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Offence Paralleling Behaviour. A Case Formulation Approach to Offender Assessment and Intervention. Wiley Series in Forensic Clinical Psychology

  • ID: 2171669
  • Book
  • September 2010
  • 364 Pages
  • John Wiley and Sons Ltd
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Assessing an offender's risk is an important aspect of the forensic clinical psychologist's work. A large number of well–designed studies have been conducted into which features of offenders and offences predict reconviction. This book describes an emergent framework that targets signs of persistent pathology within offenders, or Offence Paralleling Behaviour (OPB). The book describes how these OPBs can be identified and used in risk assessment and treatment planning. The OPB framework is an individualised assessment framework; it presents a useful addition to structured risk assessment methods and formal treatment programming, both of which dominate contemporary forensic psychological practice.

The editors have drawn together leading academics engaged in individualised case formulation with offenders, and frontline clinicians from a range of disciplines and theoretical orientations. Combined, they present methods which allow staff to identify and use OPB in clinical practice. The result is a book which presents clinicians and clinical academics with both a practical and theoretical understanding of OPB. In addition, it provides stimulus for empirical research and further conceptual and theoretical refinement of the OPB framework.
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About the Editors.

List of Contributors.


Series Editors' Preface.

Editors' Preface.



1 History of the Offence Paralleling Behaviour Construct and Related Concepts (Lawrence Jones).

2 Case Formulation in Forensic Psychology (Peter Sturmey).

3 Distinctions within Distinctions: The Challenges of Heterogeneity and Causality in the Formulation and Treatment of Violence (Kevin Howells).


4 Approaches to Developing OPB Formulations (Lawrence Jones).

5 Offence Paralleling Behaviour and Multiple Sequential Functional Analysis (David M. Gresswell and David L. Dawson).

6 A Structured Cognitive Behavioural Approach to the Assessment and Treatment of Violent Offenders Using Offence Paralleling Behaviour (Michael Daffern).

7 Applying the Concept of Offence Paralleling Behaviour to Sex Offender Assessment in Secure Settings (Ruth E. Mann, David Thornton, Simone Wakama, Maisie Dyson and David Atkinson).

8 Functional Consistency in Female Forensic Psychiatric Patients: An Action System Theory Approach (Katarina Fritzon and Sarah Miller).

9 The Assessment and Treatment of Offence Paralleling Behaviours in Young Offenders: Added Complications or Greater Opportunities for Change? (Zainab Al–Attar).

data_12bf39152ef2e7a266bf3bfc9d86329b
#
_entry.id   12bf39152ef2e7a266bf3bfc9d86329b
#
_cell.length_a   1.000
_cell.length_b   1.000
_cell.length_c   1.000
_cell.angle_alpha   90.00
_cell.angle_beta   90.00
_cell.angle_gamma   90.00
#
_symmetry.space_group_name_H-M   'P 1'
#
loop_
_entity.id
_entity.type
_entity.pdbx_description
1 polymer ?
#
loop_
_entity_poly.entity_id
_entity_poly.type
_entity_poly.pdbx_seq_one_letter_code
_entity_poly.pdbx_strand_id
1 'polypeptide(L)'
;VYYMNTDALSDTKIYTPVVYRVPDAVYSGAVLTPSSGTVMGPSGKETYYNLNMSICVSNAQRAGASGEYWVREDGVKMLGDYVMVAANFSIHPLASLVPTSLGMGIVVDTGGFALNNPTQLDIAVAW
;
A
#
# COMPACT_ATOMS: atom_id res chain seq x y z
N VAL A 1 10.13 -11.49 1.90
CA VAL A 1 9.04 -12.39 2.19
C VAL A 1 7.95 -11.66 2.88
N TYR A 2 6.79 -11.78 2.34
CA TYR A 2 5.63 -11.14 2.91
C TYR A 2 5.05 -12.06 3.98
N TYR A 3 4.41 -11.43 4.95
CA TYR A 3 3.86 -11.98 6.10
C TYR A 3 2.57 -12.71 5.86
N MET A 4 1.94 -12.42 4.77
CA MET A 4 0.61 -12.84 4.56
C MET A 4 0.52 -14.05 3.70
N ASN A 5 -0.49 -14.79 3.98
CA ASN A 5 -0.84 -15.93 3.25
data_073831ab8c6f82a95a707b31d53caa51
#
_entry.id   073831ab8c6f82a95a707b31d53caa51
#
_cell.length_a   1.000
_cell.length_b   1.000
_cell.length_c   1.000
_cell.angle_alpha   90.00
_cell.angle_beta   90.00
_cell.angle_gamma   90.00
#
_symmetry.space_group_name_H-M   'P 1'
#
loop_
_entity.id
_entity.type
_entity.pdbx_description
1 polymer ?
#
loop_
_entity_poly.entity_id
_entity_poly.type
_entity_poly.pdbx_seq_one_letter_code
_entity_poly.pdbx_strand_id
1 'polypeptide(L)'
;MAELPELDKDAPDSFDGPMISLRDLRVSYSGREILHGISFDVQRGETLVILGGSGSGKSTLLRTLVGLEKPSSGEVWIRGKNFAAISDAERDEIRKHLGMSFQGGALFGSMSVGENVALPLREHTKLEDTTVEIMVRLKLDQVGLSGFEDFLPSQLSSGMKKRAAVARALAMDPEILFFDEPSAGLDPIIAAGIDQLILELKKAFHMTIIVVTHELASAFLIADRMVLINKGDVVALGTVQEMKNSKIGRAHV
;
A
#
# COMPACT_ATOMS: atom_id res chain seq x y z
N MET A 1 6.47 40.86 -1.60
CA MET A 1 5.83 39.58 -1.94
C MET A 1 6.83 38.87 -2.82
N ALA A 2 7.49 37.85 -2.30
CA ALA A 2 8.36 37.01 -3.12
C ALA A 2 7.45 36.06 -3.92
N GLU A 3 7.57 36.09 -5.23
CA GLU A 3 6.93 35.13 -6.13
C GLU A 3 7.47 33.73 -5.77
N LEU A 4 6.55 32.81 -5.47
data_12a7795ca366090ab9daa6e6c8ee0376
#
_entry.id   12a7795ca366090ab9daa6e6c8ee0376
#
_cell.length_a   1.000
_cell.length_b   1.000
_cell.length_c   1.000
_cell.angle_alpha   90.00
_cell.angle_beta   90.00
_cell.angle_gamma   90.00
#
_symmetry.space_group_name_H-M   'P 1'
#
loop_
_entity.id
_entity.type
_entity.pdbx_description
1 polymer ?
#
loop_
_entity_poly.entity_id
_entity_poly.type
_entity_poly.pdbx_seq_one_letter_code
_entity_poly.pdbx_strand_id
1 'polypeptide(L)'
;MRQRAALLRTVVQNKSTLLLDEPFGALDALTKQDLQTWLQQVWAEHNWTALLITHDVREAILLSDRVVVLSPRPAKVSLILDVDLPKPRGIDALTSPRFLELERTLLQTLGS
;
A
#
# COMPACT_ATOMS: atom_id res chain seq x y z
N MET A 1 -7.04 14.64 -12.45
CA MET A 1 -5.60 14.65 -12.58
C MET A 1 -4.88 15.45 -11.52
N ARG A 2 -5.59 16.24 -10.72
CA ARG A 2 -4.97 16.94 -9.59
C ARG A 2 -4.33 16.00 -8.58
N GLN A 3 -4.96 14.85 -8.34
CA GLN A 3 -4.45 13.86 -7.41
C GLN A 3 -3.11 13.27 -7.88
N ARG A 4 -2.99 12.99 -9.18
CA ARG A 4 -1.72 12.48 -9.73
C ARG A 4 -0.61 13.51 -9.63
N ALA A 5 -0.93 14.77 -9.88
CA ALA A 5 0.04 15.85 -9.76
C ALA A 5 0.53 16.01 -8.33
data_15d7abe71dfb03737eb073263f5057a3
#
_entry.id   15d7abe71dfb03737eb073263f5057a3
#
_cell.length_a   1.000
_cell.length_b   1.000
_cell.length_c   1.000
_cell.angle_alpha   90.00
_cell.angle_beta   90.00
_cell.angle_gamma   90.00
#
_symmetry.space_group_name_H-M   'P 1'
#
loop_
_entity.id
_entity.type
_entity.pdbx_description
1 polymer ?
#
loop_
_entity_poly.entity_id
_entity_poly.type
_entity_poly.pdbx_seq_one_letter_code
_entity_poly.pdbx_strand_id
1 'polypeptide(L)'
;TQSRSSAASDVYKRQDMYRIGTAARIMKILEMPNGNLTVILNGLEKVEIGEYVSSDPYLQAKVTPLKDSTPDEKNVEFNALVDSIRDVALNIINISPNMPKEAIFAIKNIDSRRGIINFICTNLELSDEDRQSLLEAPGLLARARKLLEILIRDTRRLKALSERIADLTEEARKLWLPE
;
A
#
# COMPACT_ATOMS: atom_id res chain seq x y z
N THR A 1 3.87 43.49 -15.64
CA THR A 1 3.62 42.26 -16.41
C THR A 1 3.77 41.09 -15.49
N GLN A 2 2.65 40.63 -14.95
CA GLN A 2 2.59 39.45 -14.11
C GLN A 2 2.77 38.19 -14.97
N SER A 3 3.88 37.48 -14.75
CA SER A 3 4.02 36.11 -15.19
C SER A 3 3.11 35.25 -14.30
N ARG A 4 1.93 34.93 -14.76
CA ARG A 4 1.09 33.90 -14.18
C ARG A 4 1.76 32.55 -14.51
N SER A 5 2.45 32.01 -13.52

10 Offence Analogue Behaviours as Indicators of Criminogenic Need and Treatment Progress in Custodial Settings (Audrey Gordon and Stephen C.P. Wong).

11 Institutional Offence Behaviour Monitoring as an Aid to Community Supervision of High–Risk Offenders: Experience from Multi–Agency Public Protection Arrangements (Cynthia McDougall, Dominic Pearson, Roger Bowles and Judith Cornick).

12 Working with Offence Paralleling Behaviour in a Therapeutic Community Setting (John Shine).

13 A Qualitative Exploration of Offence Paralleling Behaviour: A Prison–based Democratic Therapeutic Community Resident's Perspective (Natalie Bond and Gail Steptoe–Warren).

14 Unlocking Offence Paralleling Behaviour in a Custodial Setting a Personal Perspective from Members of Staff and a Resident in a Forensic Therapeutic Community (Helen Dowdswell, Geraldine Akerman and Lawrence).

15 Psychiatric Nurses Working with Offence Paralleling Behaviour (Trish Martin).

16 Offenders with Severe Personality Disorder and 'Lifestyle Paralleling Behaviours' (Corinne Spearing, Victoria Wasteney and Phil Morgan).

17 Substance Misuse Paralleling Behaviour in Detained Offenders (Glen Thomas and John Hodge).

18 Evaluating Individual Change (Jason Davies, Lawrence Jones and Kevin Howells).

19 A Psychodynamic Perspective on Offence Paralleling Behaviour (Cleo Van Velsen).


20 Summary and Future Directions (Lawrence Jones, Michael Daffern and John Shine).

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The OPB framework is a major contribution to applied research and clinical practice so, in my opinion, this book should be viewed as essential reading for anyone working with offender populations.  (Criminal Behaviour & Mental Health, 10 April 2014)
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